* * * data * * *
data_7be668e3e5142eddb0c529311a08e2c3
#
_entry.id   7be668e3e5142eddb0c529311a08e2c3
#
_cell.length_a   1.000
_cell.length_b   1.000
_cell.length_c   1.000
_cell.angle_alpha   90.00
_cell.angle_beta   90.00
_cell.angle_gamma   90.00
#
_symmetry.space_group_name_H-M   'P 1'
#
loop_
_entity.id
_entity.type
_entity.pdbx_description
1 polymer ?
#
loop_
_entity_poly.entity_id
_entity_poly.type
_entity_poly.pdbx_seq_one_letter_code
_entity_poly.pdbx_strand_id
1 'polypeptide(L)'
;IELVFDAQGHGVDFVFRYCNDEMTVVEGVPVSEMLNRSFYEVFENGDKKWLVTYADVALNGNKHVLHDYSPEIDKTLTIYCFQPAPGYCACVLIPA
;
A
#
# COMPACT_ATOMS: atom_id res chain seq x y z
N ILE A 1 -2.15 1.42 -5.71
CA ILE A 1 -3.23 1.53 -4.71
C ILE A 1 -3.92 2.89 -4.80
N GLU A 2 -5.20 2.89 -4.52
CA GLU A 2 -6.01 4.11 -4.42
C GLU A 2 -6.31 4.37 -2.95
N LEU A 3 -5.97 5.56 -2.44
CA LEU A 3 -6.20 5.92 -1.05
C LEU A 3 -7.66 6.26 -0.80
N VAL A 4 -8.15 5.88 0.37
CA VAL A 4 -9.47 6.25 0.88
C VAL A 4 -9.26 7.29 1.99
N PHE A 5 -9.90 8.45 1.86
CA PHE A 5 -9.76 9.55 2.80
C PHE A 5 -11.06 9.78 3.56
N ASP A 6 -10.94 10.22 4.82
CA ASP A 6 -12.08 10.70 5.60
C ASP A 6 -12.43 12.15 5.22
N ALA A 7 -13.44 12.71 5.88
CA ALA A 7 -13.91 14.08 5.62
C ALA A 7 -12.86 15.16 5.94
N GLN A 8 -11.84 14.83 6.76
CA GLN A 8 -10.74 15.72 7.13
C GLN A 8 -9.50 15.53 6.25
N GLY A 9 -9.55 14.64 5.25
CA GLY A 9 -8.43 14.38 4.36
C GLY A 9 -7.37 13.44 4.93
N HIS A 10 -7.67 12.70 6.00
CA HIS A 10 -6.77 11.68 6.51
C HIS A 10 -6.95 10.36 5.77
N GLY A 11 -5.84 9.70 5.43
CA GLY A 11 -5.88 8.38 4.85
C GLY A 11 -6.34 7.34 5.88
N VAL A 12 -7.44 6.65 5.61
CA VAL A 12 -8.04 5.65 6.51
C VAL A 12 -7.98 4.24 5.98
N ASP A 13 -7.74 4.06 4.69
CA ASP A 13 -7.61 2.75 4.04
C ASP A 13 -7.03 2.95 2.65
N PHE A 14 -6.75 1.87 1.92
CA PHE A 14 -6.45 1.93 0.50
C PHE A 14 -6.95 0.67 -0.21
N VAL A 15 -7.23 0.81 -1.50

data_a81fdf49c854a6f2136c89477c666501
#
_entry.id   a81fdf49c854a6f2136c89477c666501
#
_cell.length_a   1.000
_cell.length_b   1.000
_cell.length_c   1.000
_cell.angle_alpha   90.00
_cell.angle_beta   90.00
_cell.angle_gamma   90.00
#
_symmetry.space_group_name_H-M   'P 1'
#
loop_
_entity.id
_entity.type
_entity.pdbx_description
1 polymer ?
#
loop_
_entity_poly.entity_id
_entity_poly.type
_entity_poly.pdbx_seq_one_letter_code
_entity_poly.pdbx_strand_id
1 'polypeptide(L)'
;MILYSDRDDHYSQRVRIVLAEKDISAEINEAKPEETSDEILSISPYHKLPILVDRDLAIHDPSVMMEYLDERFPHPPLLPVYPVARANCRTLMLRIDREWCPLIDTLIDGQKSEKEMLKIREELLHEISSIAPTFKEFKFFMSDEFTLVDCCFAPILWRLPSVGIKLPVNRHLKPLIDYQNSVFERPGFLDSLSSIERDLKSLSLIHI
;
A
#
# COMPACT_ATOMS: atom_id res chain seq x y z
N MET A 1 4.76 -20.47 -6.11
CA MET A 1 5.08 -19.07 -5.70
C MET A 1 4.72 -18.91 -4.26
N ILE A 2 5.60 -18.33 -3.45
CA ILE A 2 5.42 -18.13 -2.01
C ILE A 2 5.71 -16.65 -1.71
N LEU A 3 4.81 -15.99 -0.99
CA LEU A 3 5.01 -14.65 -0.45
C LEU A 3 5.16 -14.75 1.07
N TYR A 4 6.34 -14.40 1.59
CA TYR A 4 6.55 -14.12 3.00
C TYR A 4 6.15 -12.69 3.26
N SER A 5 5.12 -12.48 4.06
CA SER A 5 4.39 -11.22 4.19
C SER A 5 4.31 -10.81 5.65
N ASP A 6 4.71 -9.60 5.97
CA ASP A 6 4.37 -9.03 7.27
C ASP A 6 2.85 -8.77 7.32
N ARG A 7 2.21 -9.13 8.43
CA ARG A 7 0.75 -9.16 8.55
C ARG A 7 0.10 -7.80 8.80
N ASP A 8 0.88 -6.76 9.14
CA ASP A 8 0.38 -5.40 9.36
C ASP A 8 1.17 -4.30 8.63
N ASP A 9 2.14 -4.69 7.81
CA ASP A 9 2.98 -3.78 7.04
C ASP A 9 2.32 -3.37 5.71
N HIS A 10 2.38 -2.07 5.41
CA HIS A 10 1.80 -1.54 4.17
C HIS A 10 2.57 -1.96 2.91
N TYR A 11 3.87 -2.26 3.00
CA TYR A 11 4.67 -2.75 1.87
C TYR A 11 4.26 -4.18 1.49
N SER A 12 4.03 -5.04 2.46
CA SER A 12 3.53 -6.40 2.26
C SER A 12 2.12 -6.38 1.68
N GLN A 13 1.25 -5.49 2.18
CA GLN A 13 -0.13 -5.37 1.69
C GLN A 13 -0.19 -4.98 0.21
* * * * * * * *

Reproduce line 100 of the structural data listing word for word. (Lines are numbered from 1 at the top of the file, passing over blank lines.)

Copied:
;